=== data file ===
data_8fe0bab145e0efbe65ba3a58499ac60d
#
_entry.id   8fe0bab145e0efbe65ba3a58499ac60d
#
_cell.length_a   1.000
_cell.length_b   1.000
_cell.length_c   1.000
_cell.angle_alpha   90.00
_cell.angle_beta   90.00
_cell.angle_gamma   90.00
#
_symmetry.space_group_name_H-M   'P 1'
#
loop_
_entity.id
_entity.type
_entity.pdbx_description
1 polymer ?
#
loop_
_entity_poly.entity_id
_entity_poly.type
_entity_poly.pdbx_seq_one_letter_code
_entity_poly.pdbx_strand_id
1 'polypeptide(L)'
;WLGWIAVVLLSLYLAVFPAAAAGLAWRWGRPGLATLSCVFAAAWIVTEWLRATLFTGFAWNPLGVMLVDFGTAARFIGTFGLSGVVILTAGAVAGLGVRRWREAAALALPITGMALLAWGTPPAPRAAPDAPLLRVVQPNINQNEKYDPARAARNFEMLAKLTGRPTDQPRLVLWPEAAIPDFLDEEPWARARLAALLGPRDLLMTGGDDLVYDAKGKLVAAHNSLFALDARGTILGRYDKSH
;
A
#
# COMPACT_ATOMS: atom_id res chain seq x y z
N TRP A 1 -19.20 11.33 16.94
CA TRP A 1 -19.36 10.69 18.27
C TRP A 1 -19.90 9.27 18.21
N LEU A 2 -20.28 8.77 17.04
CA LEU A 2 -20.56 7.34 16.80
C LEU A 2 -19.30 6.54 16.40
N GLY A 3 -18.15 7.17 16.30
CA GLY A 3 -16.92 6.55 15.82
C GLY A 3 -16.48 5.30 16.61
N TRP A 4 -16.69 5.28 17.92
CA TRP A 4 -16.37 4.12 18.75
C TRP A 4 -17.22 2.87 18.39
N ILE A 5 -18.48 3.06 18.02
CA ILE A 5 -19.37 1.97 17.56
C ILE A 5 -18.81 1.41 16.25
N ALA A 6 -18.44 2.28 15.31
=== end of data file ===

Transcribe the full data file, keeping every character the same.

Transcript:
data_8fe0bab145e0efbe65ba3a58499ac60d
#
_entry.id   8fe0bab145e0efbe65ba3a58499ac60d
#
_cell.length_a   1.000
_cell.length_b   1.000
_cell.length_c   1.000
_cell.angle_alpha   90.00
_cell.angle_beta   90.00
_cell.angle_gamma   90.00
#
_symmetry.space_group_name_H-M   'P 1'
#
loop_
_entity.id
_entity.type
_entity.pdbx_description
1 polymer ?
#
loop_
_entity_poly.entity_id
_entity_poly.type
_entity_poly.pdbx_seq_one_letter_code
_entity_poly.pdbx_strand_id
1 'polypeptide(L)'
;WLGWIAVVLLSLYLAVFPAAAAGLAWRWGRPGLATLSCVFAAAWIVTEWLRATLFTGFAWNPLGVMLVDFGTAARFIGTFGLSGVVILTAGAVAGLGVRRWREAAALALPITGMALLAWGTPPAPRAAPDAPLLRVVQPNINQNEKYDPARAARNFEMLAKLTGRPTDQPRLVLWPEAAIPDFLDEEPWARARLAALLGPRDLLMTGGDDLVYDAKGKLVAAHNSLFALDARGTILGRYDKSH
;
A
#
# COMPACT_ATOMS: atom_id res chain seq x y z
N TRP A 1 -19.20 11.33 16.94
CA TRP A 1 -19.36 10.69 18.27
C TRP A 1 -19.90 9.27 18.21
N LEU A 2 -20.28 8.77 17.04
CA LEU A 2 -20.56 7.34 16.80
C LEU A 2 -19.30 6.54 16.40
N GLY A 3 -18.15 7.17 16.30
CA GLY A 3 -16.92 6.55 15.82
C GLY A 3 -16.48 5.30 16.61
N TRP A 4 -16.69 5.28 17.92
CA TRP A 4 -16.37 4.12 18.75
C TRP A 4 -17.22 2.87 18.39
N ILE A 5 -18.48 3.06 18.02
CA ILE A 5 -19.37 1.97 17.56
C ILE A 5 -18.81 1.41 16.25
N ALA A 6 -18.44 2.28 15.31